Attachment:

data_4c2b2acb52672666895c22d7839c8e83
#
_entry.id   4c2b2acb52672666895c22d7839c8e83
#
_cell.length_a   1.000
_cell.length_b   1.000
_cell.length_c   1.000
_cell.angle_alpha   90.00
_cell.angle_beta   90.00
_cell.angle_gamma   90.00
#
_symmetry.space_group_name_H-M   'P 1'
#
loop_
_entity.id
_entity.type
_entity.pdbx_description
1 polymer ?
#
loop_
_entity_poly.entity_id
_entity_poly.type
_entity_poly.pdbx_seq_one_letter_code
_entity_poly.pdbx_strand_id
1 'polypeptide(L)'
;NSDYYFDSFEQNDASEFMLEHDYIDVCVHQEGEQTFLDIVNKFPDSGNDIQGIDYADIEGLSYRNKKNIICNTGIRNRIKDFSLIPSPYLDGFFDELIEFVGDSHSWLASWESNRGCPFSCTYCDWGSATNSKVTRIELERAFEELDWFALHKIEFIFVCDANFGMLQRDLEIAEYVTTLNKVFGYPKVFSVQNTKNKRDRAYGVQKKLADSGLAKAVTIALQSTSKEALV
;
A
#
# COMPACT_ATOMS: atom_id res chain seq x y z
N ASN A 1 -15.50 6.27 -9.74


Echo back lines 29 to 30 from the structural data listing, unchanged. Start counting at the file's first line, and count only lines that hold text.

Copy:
#
# COMPACT_ATOMS: atom_id res chain seq x y z